*Situation Normal, All Fucked Up


I Was Only Trying To Help You, You Jerk!

I Was Only Trying To Help You, You Jerk!

 

As of this writing I have been in a wheelchair for twenty-seven years. During that time I have been offered assistance of various kinds from kind strangers, but I have in most cases politely declined their help. My philosophy is that if I let everyone help me do everything, I won’t learn how to do anything on my own. I would have to depend on other people to do things for me.  Sometimes it takes a lot of struggle on my part to learn how to do something from my wheelchair, but if I keep at it and don’t let anyone do it for me, then I have gained yet another ability, and that has enormous benefit for my practical as well as my emotional existence.

There is a certain belligerence to this idea, but it has served me well over the years since I first paralysed myself, and instead of being a helpless cripple being pushed around in my wheelchair with a pitiful look on my face, I am self-propelled,  fairly self-sufficient, and very active, even if I don’t always look as though I am having a really good time.

I live. Just like you. That’s me

There have been a few cases where I have been offered help by able-bodied people because I am in a wheelchair, and when I have politely declined, the person offering me assistance has actually taken offence and gotten angry with me. And when they do, this sort of person feels compelled to express this anger.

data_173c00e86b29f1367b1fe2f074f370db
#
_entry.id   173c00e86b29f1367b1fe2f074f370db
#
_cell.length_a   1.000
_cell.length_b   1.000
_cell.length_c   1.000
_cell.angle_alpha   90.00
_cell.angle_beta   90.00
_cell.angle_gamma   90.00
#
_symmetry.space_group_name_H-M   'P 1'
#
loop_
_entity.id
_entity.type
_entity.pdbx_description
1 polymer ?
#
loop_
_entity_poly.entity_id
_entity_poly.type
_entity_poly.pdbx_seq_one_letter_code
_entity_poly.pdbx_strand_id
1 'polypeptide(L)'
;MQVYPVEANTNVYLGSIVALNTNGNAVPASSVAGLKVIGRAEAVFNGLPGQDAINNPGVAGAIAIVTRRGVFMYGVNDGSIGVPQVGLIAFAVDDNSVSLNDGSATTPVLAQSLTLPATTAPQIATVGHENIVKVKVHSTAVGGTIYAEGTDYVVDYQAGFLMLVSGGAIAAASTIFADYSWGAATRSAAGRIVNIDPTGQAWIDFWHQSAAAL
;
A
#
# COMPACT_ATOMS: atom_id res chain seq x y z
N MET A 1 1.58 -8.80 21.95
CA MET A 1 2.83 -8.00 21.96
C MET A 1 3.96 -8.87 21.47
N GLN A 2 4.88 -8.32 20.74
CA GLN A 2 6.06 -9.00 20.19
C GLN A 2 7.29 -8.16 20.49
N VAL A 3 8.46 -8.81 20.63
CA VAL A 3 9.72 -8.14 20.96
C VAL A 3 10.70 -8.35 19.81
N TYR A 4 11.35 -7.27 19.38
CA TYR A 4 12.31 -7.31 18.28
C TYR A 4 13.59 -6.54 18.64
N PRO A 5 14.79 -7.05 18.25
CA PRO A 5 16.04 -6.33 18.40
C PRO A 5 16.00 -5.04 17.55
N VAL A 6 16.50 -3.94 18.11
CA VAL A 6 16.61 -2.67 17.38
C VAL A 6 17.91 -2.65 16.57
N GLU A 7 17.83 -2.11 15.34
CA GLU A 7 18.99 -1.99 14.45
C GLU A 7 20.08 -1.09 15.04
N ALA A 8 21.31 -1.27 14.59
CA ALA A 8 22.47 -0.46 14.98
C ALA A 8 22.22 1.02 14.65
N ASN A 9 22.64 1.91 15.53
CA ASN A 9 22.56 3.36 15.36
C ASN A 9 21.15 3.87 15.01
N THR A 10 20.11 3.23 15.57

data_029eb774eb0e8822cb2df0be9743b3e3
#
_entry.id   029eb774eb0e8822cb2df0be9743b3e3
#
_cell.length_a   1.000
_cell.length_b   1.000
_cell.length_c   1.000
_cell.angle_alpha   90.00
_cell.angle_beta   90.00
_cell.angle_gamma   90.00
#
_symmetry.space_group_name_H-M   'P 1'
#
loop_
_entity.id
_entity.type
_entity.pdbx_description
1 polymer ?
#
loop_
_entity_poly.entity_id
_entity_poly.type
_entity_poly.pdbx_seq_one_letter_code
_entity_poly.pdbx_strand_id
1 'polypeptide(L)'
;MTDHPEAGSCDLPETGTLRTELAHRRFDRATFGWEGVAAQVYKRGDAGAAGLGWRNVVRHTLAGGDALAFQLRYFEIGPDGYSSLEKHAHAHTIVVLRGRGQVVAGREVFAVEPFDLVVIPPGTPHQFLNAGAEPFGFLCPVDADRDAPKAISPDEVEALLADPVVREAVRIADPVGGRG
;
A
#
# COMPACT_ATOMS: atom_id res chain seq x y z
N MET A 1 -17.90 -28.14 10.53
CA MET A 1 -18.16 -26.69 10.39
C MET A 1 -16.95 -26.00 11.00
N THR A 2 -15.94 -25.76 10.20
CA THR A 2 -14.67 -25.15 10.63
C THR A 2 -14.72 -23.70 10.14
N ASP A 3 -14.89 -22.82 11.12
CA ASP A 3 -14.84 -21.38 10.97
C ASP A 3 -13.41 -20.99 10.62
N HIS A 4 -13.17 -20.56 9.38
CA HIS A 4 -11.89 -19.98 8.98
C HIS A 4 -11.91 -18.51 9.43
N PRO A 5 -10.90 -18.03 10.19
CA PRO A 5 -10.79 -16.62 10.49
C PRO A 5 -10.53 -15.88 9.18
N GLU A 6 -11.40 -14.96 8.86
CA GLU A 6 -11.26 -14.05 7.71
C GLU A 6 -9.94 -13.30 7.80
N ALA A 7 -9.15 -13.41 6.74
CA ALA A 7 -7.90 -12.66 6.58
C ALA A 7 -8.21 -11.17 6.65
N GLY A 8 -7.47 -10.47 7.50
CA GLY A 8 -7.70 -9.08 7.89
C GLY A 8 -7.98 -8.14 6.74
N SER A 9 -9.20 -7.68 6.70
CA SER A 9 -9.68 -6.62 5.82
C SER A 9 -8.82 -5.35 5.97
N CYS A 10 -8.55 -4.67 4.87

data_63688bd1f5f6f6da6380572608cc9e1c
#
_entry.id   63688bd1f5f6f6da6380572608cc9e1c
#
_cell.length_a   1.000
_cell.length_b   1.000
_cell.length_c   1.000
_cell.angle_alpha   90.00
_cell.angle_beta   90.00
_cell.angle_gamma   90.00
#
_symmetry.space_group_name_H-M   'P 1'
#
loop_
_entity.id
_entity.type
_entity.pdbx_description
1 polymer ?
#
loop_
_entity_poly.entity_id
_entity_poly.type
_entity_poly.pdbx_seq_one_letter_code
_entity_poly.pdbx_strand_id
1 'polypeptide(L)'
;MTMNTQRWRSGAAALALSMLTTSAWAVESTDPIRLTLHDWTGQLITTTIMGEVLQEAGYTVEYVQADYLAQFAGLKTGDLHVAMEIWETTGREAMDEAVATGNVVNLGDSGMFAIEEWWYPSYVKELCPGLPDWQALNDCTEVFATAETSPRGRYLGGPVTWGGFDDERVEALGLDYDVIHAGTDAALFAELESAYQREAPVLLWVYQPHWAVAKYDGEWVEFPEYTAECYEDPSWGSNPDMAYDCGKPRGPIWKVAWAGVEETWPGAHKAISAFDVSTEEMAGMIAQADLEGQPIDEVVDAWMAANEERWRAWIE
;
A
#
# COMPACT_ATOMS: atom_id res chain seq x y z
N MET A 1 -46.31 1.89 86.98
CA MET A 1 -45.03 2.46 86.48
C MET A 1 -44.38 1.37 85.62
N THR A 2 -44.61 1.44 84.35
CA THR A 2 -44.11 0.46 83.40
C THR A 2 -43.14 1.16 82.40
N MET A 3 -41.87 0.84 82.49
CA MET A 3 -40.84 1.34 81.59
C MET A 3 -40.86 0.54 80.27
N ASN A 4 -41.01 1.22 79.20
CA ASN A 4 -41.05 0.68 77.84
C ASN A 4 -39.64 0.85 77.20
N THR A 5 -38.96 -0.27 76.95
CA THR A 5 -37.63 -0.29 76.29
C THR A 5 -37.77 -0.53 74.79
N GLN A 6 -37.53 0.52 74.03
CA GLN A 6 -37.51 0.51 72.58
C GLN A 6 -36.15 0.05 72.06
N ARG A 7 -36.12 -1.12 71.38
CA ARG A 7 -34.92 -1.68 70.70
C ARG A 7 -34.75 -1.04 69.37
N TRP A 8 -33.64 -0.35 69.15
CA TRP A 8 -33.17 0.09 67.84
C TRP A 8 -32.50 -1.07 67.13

This has happened on more than one occasion. Most common is the helpful driver of a car, who sees me waiting at the corner so that I can cross the street. I don’t mind waiting to cross the street anymore than anyone else, and unless there is a big line of cars behind them it’s no problem for me to wait for one of these helpful drivers to go past. In fact, if they are the only car, it’s actually kind of silly for them to stop to let me cross when all that they would have to do would be to continue on so that I could cross in one or two seconds behind them. Some of these helpful drivers do not agree with this idea.

Here’s what happens…I am waiting at the corner. A car comes along, and I wait for him to pass (it’s always a dude that does this). He stops and waits for me to cross. There are no cars behind him. All he has to do is drive past and I am good to go. Instead, he waits for me to take advantage of his generosity. When this happens, I studiously look the other way so that I don’t have to acknowledge or respond to him trying to wave me across. I don’t need or want this “favor”. I have found that if I look the other way that usually they’ll decide that maybe I am not waiting to cross the street and am in fact waiting for something else and they will drive off.

It’s not that I am trying to be rude, it’s just that I don’t like crossing the street in front of a car unless I have to. If I take advantage of this helpful person’s generosity, then that means that I have to cross the street while he waits for me to do so, and the fact that this dude is sitting there waiting puts all kinds of pressure on me.